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Australian Territory Orders More Speed Cameras Despite Accident Increase
Australian Capital Territory will increase speed cameras in wake of report that finds accidents have increased where they were used since 2006.

ACT strategy report cover
Serious accidents increased where speed cameras were used in the Australian Capital Territory according to a report released Thursday by ACT officials who cited the finding as a reason to install more cameras. The much delayed evaluation examined accident records at 121 locations, half with and half without automated ticketing machines, from 1994 to 2012.

According to the analysis, since 2006 serious crashes increased 7.1 percent at the locations with speed camera enforcement compared to a 1.4 percent increase at control intersections that had no cameras. Similarly, the report found no benefit from the use of red light cameras.

"Trends in crash counts for [red light camera] intersections showed an increase in crashes following the introduction of the fixed cameras followed by a decline to rates slightly lower than baseline levels," the report concluded. "On the other hand, crash counts for control intersections were relatively consistent before and after."

Officials ensured that speed cameras were placed on streets with underposted speed limits. Most engineers believe it is safest to set the limit at the speed at which the vast majority of drivers travel in free-flowing conditions. This is known as the 85th percentile speed.

"The 85th percentile speeds on all streets were predominantly above the speed limit for the full time period," the report stated.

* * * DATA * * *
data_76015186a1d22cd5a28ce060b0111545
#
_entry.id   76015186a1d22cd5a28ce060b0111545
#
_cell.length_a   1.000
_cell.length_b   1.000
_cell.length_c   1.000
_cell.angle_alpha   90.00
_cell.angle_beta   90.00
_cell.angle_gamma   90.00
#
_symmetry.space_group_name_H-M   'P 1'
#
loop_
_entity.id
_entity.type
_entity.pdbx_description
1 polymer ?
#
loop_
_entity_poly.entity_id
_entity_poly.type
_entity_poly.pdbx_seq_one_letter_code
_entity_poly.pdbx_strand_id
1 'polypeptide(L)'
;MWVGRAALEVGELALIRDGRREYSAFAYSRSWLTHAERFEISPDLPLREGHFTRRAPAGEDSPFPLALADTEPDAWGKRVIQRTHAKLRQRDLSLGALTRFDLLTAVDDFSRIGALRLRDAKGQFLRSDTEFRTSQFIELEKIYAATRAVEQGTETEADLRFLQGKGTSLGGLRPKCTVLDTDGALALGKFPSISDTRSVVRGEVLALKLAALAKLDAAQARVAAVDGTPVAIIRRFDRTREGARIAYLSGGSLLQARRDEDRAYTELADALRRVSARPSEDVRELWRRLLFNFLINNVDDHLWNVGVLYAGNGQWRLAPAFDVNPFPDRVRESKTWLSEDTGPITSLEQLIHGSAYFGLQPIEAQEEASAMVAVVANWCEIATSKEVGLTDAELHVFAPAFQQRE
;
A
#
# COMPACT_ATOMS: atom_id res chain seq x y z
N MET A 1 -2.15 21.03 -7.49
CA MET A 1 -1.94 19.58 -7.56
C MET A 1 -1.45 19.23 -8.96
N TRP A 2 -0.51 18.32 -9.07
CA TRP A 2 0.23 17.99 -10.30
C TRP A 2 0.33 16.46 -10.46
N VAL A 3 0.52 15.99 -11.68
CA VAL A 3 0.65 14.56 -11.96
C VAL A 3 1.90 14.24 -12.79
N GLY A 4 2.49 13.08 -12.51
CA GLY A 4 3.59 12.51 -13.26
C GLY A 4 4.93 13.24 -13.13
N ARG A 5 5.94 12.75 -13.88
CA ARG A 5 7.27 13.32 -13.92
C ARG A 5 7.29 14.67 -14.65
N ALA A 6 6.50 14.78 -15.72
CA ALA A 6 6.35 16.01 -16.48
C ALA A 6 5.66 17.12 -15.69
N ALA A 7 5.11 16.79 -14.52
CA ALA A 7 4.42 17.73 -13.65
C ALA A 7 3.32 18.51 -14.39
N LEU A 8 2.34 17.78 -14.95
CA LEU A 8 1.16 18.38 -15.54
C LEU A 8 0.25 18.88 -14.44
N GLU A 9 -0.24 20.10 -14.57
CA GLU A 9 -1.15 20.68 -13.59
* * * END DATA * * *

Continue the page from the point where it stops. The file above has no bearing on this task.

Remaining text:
Despite the results, the report presumes that speed cameras are an effective safety tool and speculated that accidents increased because there were not enough of them in use after 2006.

"It is also strongly recommended that further research on injury crashes during this period is performed, i.e. a linked data analysis between crashes and hospitalizations in order to understand the causes for these changes, and identify priority areas and possible intervention strategies," the report concluded.

Opposition leaders last week blasted the ACT government for withholding the study for almost a year, suggesting it was hiding or even manipulating the results to protect the lucrative program.

"I will again ask the government why the report has not been released and ask them again to release it," opposition spokesman Alistair Coe said. "The long delay in releasing the report suggests that the government is trying to hide negative findings. It cost ACT taxpayers $163,924 and it is important that the community can see the report's findings."

The Australian Capital Territory (ACT) issued 721,802 speed camera tickets worth $106 million for the state government between 1999 and 2014.

A copy of the report is available in a 7mb PDF file at the source link below.

Source: PDF File Evaluation of the ACT Road Safety Camera Program (ACT Government, 5/14/2015)

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